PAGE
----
Rediscovering Māori tapa cloth practice

By Kimiora Kaire-Melbourne

Ngāpuhi and Te Rarawa descendant Nikau Hindin is a university student who is passionate about the revival of traditional practices and, over the past year, has worked tirelessly to research traditional knowledge around the process of making Māori tapa cloth.

Hindin has delved in to every aspect of making Māori tapa cloth.  

She has made the tools to beat, learnt the process, and even grown aute plants specifically for making tapa cloth. 

Her journey to rediscovering Māori tapa started in 2013 while studying fine arts and Hawaiian studies at the University of Hawai'i.  While learning the process of beating kapa, the head of her faculty, Maile Andrade, told her how Māori had once beat tapa as well.  Having never heard this information before, she was intrigued and determined to find out more.

At that point, she submitted a research proposal to the Auckland Museum who threw their support behind the kaupapa, giving her the inaugural Sir Hugh Kawharu Scholarship to help with her research.

However with limited knowledge available on Māori tapa, the project has been no easy feat.

She says, “There are 14 beaters found in New Zealand (North Island) and made from New Zealand native woods and these are at various museums and I looked at the nine in the Auckland Museum.  Roger Neich has done an amazing study that pretty much collected all the remaining information there was left on Māori aute and these beaters.  One thing he didn't or couldn't look into much detail was the production process, so that's where I come in.  I (roughly) replicated these Māori beaters and have been working with an aute plant down at Dante Bonica's workshop near Waipapa marae. I've also been trying to source other aute plants too.”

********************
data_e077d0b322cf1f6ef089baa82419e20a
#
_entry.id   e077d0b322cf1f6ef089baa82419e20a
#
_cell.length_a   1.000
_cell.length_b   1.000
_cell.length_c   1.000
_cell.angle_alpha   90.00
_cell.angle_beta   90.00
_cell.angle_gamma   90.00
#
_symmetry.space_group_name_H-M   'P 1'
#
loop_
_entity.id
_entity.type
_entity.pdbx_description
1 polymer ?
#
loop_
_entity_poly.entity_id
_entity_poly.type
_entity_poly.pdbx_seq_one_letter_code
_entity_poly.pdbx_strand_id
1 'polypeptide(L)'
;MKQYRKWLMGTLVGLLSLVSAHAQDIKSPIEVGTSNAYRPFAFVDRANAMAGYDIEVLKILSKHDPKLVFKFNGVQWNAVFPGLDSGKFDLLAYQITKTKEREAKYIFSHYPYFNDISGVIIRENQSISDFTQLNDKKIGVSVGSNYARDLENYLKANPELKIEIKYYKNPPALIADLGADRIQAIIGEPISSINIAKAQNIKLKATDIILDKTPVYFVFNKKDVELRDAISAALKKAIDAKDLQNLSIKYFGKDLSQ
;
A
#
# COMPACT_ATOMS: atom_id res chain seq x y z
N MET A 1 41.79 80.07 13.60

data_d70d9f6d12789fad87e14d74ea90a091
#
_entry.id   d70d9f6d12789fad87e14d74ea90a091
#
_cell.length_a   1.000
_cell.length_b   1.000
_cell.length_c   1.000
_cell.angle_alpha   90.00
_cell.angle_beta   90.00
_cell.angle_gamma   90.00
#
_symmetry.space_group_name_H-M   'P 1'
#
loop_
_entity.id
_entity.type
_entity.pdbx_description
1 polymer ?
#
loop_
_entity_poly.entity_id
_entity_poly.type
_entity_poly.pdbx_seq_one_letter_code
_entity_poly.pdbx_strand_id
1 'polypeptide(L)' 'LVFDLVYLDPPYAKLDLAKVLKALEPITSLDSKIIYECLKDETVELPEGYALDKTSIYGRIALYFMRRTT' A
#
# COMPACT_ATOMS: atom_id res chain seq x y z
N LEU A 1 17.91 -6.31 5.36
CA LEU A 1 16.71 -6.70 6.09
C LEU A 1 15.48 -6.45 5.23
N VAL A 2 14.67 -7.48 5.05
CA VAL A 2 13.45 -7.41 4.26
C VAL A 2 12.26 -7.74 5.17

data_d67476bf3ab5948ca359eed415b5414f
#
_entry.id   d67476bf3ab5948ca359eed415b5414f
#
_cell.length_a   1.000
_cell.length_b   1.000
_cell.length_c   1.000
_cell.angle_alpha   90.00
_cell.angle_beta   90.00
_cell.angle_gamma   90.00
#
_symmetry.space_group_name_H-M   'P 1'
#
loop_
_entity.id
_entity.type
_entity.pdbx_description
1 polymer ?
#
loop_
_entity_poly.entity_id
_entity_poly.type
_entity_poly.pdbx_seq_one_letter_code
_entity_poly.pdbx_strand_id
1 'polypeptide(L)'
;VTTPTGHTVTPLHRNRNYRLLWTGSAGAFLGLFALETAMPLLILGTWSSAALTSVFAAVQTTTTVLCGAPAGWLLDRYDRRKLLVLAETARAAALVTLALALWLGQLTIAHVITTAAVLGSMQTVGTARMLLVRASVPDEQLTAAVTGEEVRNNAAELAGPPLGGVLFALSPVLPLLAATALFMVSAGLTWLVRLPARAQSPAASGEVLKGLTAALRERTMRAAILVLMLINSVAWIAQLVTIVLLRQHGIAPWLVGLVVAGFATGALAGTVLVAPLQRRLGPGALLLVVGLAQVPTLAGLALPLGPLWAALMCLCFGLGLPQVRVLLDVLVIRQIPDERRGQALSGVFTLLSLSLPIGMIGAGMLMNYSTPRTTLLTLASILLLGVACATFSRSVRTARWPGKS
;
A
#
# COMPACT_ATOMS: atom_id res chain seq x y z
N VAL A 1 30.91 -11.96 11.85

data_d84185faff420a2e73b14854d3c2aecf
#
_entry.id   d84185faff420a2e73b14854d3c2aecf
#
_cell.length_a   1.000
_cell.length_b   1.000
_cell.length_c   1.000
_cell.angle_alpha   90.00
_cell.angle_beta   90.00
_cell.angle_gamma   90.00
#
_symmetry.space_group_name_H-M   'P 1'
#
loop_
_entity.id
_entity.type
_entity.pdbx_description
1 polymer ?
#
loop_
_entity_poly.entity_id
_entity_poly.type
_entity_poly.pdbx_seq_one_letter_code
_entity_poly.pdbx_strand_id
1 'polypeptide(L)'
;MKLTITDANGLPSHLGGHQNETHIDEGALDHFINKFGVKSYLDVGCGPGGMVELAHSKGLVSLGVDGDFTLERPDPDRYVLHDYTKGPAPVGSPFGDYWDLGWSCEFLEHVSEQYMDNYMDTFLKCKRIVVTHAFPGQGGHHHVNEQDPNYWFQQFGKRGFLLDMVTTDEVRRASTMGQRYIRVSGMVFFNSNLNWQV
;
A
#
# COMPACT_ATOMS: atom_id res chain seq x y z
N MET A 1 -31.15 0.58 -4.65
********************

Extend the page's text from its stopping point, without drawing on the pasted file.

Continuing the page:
After making enough beaters and gathering enough resources, she was then able to hold “wānanga aute” to share the knowledge with her peers and ultimately help the practice to grow and gain recognition as an indigenous Māori practice.

Hindin says, “We must acknowledge, that this is the first time in over 100 years, this land has heard the sounds of people beating aute collectively.”

Hindin is set to hold a public demonstration along with her peers at Aotea Square tomorrow (Thursday 12 November) between 11am-1pm.

“I wanted to do a public demo because resources are so limited at this stage - I've only been able to have little wānanga with about seven people max and also there is only so much bark I can strip from the tree to process.  By taking this practice into a public space I want to expose more people to it, give people the opportunity to come, down check it out and have a yarn really.  Maybe add their own kōrero because I am still learning and other people might have something to contribute to the puzzle; also the sounds,” says Hindin.

Although she has carried out this project to ultimately revive and sustain the practice, she believes her work has a bigger role to play.

“I think the most important thing I've learnt is the importance of revitalising traditional knowledge for Māori as a way of decolonising ourselves, expanding our Māori identity and connecting to our tūpuna through physically replicating their movements and practices. And this does't just apply to beating tapa, engaging yourself with any art form, whether that is carving, playing taonga pūoro, voyaging and speaking the reo.  All of these practices nurture our Māori identity, make us feel more at home in our own land and makes us feel accomplished.  It's pretty holistic and I think it’s about making these kinds of things accessible to those who are looking for a more meaningful connection to this land, even if they aren't Māori.”

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